Stretcher asks: “How do you imagine your life might change if the United States attacks Iraq?”
Mary Hull Webster: At the worst, I imagine that nuclear, chemical and biological devices will explode in New York and that I might lose my sister Diane and her family who live in White Plains. I imagine an eventual aftermath such as I’ve read about in a Paul Auster novel in which there are no cars and no gasoline and not much left at all regarding the way we are accustomed to living. I also imagine that our shining and spectacular city of San Francisco will be a target. My partner and I would, if we were lucky, get to his off-the-grid property in the mountains of Northern California, where we probably would be joined by his son’s family; we would not hear from his other son who lives near Boston, nor from my brother in Atlanta or my other sister in Washington, DC. My old father in a small town in NC would be entirely cut-off from his four children; not knowing whether we were dead or alive would probably hasten his demise, even if the lack of his medications didn’t do him in. In the country, we would shoot the wild turkeys and deer that we used to love, and try to grow vegetables and hope that the spring water was still clean. We would hoard bullets, since they would be needed for meat and to fend off anyone who tried to displace us or take our food. The new grandchild would not be vaccinated or have pediatric visits. Depending on the timing, I might have to figure out how to deliver that baby. Our contact with the outside world would be through radios, as long as the batteries lasted or we could replenish them in a country where battery manufacturers and radio stations may no longer be in business. The good that might come of this has to do with not being able to do my electronic art and returning to the simplest forms of drawing, writing, and family performances. Everything I’ve learned as an artist would become life-like art, and I think life would be about feeling among a very small number of people who are trying to survive together, and that there would be good lessons for me in that. At the least, I will carry the guilt of having my country responsible in my name for the worst-case scenario above enacted on the people of Iraq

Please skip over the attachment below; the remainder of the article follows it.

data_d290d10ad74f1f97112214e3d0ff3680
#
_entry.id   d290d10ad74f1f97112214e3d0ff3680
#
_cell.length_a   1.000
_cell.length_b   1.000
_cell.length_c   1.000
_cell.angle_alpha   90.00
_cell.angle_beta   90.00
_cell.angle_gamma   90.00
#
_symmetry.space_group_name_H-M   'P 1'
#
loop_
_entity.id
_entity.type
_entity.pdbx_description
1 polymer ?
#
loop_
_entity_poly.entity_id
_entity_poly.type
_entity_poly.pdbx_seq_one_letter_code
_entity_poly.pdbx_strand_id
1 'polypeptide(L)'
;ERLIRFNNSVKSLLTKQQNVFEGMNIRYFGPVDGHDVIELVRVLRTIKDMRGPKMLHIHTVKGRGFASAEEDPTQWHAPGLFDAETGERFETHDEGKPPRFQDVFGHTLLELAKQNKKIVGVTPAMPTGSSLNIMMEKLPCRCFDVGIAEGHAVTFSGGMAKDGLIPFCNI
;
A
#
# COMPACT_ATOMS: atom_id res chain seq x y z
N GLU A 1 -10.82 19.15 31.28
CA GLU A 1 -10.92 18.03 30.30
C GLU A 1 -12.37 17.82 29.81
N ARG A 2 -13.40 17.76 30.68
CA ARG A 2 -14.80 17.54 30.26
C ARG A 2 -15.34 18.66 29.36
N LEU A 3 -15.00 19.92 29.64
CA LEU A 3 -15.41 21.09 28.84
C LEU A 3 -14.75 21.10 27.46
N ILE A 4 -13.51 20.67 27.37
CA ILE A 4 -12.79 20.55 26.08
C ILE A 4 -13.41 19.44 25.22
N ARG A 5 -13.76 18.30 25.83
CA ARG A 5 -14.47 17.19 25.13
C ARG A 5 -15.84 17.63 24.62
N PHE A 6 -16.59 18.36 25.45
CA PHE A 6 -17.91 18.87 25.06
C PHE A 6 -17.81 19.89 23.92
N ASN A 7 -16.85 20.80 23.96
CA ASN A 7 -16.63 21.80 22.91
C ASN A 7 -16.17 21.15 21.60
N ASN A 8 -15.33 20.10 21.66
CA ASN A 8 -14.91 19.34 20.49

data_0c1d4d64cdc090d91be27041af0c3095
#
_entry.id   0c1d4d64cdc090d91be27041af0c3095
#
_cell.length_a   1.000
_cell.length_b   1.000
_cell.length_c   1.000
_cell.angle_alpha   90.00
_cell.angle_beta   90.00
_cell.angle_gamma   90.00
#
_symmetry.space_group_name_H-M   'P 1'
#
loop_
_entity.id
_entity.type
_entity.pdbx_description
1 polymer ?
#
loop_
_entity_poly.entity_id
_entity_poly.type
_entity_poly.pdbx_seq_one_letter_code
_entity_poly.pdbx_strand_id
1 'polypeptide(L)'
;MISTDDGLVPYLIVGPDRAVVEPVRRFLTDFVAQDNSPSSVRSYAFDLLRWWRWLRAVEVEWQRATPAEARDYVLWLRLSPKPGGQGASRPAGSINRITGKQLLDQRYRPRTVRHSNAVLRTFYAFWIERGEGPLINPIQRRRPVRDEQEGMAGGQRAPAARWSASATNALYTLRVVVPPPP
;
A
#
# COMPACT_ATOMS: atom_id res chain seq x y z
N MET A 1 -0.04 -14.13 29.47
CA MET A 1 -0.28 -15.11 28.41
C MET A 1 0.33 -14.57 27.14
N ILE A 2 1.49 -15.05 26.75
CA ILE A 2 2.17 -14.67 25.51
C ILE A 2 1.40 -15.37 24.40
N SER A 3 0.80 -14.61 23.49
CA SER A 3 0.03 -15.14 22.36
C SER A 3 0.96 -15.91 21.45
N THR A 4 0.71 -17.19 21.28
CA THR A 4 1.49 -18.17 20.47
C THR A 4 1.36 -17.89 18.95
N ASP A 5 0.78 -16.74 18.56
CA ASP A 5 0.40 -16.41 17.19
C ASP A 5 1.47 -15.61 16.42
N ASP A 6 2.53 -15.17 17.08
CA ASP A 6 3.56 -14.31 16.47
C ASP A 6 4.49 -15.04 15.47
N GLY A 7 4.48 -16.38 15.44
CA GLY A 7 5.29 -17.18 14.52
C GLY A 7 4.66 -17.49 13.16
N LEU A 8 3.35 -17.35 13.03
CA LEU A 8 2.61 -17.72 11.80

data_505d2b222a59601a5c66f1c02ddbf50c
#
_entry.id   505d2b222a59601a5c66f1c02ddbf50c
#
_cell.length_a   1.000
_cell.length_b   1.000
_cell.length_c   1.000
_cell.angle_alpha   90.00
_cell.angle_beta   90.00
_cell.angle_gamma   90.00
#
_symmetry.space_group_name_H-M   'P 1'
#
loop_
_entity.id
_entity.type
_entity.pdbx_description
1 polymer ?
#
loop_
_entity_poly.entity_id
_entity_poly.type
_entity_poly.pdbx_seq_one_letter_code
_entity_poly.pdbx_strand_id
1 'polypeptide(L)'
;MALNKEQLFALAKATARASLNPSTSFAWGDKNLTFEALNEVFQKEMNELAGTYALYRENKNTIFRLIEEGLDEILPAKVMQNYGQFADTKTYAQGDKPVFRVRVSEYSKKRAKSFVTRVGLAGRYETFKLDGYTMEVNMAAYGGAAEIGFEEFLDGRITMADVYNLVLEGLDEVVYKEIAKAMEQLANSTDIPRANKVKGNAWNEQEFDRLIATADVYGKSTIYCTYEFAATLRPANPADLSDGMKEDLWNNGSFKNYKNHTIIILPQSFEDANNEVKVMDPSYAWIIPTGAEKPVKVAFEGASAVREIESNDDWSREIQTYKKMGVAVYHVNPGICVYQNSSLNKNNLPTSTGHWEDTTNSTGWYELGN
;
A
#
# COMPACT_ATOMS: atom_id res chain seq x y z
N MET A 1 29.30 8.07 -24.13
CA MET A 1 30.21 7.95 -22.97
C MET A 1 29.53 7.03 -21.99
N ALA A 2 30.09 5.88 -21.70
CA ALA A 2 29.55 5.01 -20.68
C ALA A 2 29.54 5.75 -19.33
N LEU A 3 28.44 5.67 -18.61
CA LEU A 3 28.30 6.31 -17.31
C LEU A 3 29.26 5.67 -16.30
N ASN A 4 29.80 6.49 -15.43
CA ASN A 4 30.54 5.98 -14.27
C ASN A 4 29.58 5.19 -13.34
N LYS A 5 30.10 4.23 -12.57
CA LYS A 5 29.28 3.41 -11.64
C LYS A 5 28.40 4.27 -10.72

- Meredith Tromble [Sunday, October 20th, 2002]



From the editors